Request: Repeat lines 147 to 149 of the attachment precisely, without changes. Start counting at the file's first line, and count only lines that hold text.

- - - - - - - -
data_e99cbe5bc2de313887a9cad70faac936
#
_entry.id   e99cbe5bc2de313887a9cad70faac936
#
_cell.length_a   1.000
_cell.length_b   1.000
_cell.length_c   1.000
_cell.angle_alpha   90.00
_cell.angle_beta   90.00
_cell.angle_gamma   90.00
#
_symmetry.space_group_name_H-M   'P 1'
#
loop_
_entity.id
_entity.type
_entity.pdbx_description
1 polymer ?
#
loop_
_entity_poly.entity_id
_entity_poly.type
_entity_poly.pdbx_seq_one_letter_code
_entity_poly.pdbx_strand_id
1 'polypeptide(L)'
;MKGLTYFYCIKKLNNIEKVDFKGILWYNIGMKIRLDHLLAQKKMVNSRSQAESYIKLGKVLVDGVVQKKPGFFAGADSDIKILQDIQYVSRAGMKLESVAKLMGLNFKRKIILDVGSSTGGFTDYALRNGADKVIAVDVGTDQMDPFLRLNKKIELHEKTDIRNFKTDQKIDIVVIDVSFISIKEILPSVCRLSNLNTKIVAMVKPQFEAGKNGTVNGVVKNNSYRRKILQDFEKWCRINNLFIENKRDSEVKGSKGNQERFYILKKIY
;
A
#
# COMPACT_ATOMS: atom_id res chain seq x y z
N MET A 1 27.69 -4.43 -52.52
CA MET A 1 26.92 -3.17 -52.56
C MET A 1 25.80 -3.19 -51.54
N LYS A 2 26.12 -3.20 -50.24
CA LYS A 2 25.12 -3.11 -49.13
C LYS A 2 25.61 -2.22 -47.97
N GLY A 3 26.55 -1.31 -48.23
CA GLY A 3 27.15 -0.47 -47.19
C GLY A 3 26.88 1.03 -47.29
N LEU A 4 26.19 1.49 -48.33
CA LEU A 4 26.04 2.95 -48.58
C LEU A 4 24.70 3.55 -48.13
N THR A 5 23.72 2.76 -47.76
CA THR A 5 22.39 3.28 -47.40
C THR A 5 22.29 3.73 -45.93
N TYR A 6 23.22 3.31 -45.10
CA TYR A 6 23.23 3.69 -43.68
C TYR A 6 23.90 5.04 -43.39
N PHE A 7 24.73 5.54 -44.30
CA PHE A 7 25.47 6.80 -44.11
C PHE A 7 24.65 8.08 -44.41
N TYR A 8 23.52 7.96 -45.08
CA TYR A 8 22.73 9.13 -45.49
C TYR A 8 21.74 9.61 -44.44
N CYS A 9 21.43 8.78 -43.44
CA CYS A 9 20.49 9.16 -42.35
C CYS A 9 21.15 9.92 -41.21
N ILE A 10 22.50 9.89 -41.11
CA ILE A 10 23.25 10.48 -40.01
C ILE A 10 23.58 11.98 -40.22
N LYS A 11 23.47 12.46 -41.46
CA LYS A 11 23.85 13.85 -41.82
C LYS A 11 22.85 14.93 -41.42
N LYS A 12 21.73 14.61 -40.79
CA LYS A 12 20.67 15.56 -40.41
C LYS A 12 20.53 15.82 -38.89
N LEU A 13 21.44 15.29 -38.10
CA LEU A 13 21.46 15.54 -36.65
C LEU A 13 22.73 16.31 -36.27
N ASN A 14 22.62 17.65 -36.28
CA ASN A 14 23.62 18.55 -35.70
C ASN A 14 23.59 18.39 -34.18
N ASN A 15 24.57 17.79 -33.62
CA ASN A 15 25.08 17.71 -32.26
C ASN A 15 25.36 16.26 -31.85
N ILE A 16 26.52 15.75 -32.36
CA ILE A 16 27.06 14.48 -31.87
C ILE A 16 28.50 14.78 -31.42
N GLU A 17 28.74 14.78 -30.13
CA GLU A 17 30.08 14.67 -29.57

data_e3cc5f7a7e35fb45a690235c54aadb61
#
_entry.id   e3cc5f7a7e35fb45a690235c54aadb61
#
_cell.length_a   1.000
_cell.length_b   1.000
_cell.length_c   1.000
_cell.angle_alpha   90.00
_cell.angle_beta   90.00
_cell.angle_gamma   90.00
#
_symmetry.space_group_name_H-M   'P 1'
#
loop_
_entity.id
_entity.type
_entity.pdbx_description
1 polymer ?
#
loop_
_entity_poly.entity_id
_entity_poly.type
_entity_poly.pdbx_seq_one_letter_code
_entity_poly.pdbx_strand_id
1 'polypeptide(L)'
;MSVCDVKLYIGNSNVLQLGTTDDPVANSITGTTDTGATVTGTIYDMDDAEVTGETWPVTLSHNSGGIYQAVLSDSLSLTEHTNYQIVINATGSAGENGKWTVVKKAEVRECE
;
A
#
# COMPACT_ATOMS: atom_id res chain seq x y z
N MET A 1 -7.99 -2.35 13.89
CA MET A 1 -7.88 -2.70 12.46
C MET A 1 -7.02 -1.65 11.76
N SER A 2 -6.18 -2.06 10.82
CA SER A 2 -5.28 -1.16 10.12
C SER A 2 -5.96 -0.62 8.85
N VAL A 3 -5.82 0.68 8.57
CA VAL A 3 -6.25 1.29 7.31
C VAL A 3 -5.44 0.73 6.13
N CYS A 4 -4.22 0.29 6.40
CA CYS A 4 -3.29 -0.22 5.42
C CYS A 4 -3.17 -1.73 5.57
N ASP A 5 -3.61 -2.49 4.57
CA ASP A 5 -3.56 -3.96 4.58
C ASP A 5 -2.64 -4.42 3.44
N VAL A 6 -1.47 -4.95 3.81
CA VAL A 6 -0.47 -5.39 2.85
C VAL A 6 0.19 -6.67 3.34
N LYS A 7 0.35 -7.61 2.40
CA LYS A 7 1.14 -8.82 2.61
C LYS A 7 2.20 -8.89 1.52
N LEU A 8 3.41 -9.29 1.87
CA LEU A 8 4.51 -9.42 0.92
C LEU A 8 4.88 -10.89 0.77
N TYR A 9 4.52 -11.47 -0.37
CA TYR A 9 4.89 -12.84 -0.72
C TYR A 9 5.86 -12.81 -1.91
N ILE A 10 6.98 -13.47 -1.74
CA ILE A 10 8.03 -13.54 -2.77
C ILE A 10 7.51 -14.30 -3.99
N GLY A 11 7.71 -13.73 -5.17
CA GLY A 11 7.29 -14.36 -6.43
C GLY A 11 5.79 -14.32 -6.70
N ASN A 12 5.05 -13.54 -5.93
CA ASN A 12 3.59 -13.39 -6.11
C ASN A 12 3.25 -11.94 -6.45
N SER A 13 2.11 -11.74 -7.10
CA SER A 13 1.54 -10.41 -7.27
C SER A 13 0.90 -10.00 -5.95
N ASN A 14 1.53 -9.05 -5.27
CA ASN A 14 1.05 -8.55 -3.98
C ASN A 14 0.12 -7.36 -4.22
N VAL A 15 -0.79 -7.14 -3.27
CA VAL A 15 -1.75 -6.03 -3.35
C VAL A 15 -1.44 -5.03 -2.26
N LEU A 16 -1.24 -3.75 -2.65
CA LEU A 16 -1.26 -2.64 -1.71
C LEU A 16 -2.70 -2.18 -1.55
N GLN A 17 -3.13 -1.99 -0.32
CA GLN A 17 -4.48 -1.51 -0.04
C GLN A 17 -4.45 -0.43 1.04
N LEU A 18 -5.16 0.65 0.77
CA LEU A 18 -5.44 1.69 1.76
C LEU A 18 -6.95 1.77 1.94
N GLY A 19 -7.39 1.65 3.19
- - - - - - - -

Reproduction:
N SER A 13 2.11 -11.74 -7.10
CA SER A 13 1.54 -10.41 -7.27
C SER A 13 0.90 -10.00 -5.95